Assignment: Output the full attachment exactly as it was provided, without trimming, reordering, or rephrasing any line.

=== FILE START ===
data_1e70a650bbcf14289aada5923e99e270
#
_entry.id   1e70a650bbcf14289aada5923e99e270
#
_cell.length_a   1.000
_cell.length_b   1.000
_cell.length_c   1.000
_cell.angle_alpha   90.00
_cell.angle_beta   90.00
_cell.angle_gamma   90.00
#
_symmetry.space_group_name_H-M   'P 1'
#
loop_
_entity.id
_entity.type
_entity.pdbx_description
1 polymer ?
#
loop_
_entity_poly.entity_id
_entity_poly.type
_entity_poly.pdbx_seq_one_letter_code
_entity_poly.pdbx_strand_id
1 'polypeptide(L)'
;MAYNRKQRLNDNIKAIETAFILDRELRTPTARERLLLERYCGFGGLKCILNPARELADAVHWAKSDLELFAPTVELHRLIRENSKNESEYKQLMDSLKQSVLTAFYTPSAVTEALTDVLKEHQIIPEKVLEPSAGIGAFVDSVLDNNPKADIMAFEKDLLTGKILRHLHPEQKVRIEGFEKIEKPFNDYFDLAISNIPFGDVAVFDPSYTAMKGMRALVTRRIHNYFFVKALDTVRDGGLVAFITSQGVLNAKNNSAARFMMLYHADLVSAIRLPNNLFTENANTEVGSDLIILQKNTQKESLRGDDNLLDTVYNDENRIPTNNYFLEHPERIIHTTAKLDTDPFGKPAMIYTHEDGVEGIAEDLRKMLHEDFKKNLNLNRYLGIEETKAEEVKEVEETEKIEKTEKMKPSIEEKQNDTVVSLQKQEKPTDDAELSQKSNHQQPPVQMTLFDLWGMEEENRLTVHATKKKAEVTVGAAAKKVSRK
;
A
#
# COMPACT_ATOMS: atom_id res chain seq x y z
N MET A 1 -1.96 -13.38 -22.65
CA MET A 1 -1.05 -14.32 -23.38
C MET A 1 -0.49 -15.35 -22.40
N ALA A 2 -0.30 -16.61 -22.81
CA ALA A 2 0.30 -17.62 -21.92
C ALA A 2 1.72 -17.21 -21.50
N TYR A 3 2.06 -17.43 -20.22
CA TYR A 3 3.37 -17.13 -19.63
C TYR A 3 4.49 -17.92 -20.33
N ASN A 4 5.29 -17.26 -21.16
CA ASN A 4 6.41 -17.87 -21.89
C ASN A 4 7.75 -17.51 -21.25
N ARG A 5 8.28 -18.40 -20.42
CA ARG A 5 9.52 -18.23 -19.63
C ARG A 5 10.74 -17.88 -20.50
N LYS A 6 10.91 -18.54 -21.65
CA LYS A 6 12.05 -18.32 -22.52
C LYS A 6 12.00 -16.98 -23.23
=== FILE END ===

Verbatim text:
data_1e70a650bbcf14289aada5923e99e270
#
_entry.id   1e70a650bbcf14289aada5923e99e270
#
_cell.length_a   1.000
_cell.length_b   1.000
_cell.length_c   1.000
_cell.angle_alpha   90.00
_cell.angle_beta   90.00
_cell.angle_gamma   90.00
#
_symmetry.space_group_name_H-M   'P 1'
#
loop_
_entity.id
_entity.type
_entity.pdbx_description
1 polymer ?
#
loop_
_entity_poly.entity_id
_entity_poly.type
_entity_poly.pdbx_seq_one_letter_code
_entity_poly.pdbx_strand_id
1 'polypeptide(L)'
;MAYNRKQRLNDNIKAIETAFILDRELRTPTARERLLLERYCGFGGLKCILNPARELADAVHWAKSDLELFAPTVELHRLIRENSKNESEYKQLMDSLKQSVLTAFYTPSAVTEALTDVLKEHQIIPEKVLEPSAGIGAFVDSVLDNNPKADIMAFEKDLLTGKILRHLHPEQKVRIEGFEKIEKPFNDYFDLAISNIPFGDVAVFDPSYTAMKGMRALVTRRIHNYFFVKALDTVRDGGLVAFITSQGVLNAKNNSAARFMMLYHADLVSAIRLPNNLFTENANTEVGSDLIILQKNTQKESLRGDDNLLDTVYNDENRIPTNNYFLEHPERIIHTTAKLDTDPFGKPAMIYTHEDGVEGIAEDLRKMLHEDFKKNLNLNRYLGIEETKAEEVKEVEETEKIEKTEKMKPSIEEKQNDTVVSLQKQEKPTDDAELSQKSNHQQPPVQMTLFDLWGMEEENRLTVHATKKKAEVTVGAAAKKVSRK
;
A
#
# COMPACT_ATOMS: atom_id res chain seq x y z
N MET A 1 -1.96 -13.38 -22.65
CA MET A 1 -1.05 -14.32 -23.38
C MET A 1 -0.49 -15.35 -22.40
N ALA A 2 -0.30 -16.61 -22.81
CA ALA A 2 0.30 -17.62 -21.92
C ALA A 2 1.72 -17.21 -21.50
N TYR A 3 2.06 -17.43 -20.22
CA TYR A 3 3.37 -17.13 -19.63
C TYR A 3 4.49 -17.92 -20.33
N ASN A 4 5.29 -17.26 -21.16
CA ASN A 4 6.41 -17.87 -21.89
C ASN A 4 7.75 -17.51 -21.25
N ARG A 5 8.28 -18.40 -20.42
CA ARG A 5 9.52 -18.23 -19.63
C ARG A 5 10.74 -17.88 -20.50
N LYS A 6 10.91 -18.54 -21.65
CA LYS A 6 12.05 -18.32 -22.52
C LYS A 6 12.00 -16.98 -23.23